Rachel could have stayed behind after everything that happened. What went into her decision-making process of meeting Shane at the airport?
Initially, you could read the script and say, “Oh, this woman likes the money.” You could look at it that way. You could look at it from other perspectives like that. She likes whatever. I think that she’s feeling very insecure about where she is as a woman in her thirties. She has some money. She can obviously pay the bills, but she’s not where she thinks she should be in her career. I think that there’s pressure as a woman in your thirties, even if you live in a big city, to eventually get married. There really is that pressure. Not everyone feels it and not everyone absorbs it, but I think she’s one of those people that does.
So I think that there’s a quality of success to this marriage… that’s why she’s afraid to leave him. I think, more than she’d like to admit, she likes the situation. I mean, she’s being whisked off her feet and everyone’s looking at her like, “Oh my gosh, this is so wonderful for her.” And I think that feeling is hard for her to let go of. I don’t think it has anything specifically to do with him or the money, it has to do with her feeling of being a failure at what she should be as a woman.
If the career factor wasn’t a concern, do you think Rachel’s story would have ended differently?
I don’t think she would’ve been in the relationship in the situation in the first place. I think if she had a huge career and she was making money and felt like a success, I think that there’s a bit of insecurity and deep sadness and not feeling like she is who she should be. And then she starts to discover that she should be doing something different than what she’s doing. And this marriage is that. And I think if she had the career, I don’t think that she would feel the need to fall into a marriage with someone that she really isn’t compatible with.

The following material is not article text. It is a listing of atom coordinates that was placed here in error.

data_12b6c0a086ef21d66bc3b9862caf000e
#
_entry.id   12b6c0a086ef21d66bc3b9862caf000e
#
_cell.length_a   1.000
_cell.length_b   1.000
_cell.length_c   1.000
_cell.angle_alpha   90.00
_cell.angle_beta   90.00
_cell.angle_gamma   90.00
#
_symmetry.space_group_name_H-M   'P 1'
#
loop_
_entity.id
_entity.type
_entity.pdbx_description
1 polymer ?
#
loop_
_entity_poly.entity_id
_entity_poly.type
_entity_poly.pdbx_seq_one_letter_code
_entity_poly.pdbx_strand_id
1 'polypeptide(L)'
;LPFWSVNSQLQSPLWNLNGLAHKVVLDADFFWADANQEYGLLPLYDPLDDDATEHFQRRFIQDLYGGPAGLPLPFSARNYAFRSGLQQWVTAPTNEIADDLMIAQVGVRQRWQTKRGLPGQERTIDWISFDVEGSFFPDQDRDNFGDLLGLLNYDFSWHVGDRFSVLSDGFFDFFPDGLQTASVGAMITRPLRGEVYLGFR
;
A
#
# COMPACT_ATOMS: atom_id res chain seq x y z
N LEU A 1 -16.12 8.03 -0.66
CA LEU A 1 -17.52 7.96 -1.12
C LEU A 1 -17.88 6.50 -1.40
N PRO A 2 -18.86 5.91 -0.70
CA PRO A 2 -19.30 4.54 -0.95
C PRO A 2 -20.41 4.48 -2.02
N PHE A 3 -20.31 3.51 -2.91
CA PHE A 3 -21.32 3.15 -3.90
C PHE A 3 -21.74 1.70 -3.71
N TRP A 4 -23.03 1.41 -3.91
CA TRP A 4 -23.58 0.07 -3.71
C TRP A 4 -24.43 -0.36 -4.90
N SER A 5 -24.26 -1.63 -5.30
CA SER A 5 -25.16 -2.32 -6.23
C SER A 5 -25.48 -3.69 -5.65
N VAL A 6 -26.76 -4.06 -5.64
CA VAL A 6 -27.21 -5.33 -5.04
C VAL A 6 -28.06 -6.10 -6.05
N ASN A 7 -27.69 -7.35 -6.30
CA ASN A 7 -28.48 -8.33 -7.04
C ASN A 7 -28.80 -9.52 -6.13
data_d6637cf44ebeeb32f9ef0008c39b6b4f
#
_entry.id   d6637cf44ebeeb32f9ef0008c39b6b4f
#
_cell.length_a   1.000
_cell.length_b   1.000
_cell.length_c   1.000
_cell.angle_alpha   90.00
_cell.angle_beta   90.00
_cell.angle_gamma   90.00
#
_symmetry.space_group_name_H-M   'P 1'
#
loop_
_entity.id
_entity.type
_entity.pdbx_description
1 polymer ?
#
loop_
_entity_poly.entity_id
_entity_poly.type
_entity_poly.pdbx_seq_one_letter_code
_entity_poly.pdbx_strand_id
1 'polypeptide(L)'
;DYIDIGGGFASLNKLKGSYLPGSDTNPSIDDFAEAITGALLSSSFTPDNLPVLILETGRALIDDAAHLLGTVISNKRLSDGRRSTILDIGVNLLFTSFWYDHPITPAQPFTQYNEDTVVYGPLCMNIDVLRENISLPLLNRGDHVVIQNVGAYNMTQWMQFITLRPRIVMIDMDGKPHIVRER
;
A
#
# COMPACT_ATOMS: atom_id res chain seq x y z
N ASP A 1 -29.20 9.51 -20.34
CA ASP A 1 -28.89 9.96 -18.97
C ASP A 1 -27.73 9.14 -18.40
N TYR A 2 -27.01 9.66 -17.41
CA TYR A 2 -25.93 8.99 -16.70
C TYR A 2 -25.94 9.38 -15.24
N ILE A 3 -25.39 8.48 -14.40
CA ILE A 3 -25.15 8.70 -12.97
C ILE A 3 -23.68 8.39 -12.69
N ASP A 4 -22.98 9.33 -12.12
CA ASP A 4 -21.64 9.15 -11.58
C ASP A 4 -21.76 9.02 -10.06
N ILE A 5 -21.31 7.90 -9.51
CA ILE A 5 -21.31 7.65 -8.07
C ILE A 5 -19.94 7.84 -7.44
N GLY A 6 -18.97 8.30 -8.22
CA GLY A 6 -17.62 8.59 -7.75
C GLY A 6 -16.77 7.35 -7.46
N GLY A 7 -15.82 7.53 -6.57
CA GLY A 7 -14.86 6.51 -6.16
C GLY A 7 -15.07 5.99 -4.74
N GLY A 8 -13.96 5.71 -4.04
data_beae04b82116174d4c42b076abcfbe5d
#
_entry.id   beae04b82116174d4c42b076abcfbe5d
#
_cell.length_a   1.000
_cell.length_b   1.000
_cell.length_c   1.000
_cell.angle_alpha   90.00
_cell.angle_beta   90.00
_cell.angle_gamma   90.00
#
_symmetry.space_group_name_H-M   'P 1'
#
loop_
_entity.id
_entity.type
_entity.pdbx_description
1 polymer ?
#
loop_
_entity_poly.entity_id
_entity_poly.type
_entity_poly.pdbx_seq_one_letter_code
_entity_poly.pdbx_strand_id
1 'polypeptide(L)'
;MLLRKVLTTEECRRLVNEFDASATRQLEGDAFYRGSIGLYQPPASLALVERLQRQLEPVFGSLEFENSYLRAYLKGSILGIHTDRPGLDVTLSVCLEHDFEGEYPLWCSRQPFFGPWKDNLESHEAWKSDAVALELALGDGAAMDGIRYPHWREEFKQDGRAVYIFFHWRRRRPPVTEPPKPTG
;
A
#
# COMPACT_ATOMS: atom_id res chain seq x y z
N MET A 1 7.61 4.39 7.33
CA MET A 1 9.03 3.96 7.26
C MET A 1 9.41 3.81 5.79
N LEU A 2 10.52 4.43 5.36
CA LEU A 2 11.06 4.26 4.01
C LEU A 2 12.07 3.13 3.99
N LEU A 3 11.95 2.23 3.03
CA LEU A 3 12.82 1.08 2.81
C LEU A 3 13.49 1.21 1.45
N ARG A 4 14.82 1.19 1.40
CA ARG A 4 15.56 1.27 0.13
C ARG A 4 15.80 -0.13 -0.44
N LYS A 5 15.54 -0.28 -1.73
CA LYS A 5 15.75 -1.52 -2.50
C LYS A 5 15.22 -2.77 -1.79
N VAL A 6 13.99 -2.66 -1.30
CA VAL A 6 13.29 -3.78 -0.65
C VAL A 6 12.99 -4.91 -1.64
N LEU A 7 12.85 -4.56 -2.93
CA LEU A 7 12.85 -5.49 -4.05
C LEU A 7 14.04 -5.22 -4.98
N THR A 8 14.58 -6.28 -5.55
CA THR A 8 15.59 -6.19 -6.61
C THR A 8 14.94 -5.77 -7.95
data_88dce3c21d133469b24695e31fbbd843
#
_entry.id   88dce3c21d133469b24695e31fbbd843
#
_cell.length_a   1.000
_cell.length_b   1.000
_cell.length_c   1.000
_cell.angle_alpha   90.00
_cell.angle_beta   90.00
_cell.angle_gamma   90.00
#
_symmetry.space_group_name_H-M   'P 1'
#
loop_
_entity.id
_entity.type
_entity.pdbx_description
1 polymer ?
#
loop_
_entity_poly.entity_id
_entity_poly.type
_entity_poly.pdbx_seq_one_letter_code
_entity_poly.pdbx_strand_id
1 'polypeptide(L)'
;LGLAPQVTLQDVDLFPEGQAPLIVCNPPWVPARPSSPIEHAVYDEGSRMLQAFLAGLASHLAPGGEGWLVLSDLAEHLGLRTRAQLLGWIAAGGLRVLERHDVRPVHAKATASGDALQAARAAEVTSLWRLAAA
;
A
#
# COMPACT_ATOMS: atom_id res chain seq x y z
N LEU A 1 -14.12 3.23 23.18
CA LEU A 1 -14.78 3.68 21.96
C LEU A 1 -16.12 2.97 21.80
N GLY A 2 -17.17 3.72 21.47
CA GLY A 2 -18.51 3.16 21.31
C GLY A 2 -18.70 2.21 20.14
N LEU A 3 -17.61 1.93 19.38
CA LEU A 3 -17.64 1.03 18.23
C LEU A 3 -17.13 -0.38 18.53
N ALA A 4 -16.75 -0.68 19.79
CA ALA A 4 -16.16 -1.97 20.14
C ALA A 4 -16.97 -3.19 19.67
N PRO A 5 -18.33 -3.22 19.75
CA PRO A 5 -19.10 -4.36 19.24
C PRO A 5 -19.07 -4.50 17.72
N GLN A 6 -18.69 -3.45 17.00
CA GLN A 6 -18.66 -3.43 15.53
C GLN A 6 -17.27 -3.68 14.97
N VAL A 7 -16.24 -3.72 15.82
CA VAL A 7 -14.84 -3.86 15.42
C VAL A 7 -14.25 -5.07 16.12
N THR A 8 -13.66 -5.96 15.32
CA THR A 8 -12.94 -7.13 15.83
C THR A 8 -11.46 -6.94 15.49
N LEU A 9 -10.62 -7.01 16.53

What was it like working with Jake Lacy on the relationship and was it more difficult to get caught up in the emotional heights when you’re in such an idyllic location?
Yeah. I mean, it was beautiful and amazing, and we got to see all sorts of incredible once-in-a-lifetime things. It was like we were on this incredible vacation, but at the same time, Covid was still lurking. We were trapped in the hotel. We couldn’t leave. So people were stuck. There was still stress. It wasn’t like, we were so relaxed that we were just like, “Oh, I can barely make it to set.” We had some stuff to draw from I think. But Jake is just an amazing scene partner. And I’m so grateful for that. We didn’t need to over-talk things. I think we both had a really clear idea. It was really instant and it was the same with Mike as a director. It just all clicked.
Season 2 of The White Lotus is expected to arrive this fall, should Mike White decide to continue the show, would you ever like to return to your role as Rachel?
I’d work with Mike White no matter what. So if he had some idea, of course. But at the same time, I’m very happy with the arc and where it left off, and the story that we told. But yeah, I think Mike is just incredible and I really love working with him. It was one of the most wonderful director experiences I’ve had.
The White Lotus, Season 1, Streaming now, HBO Max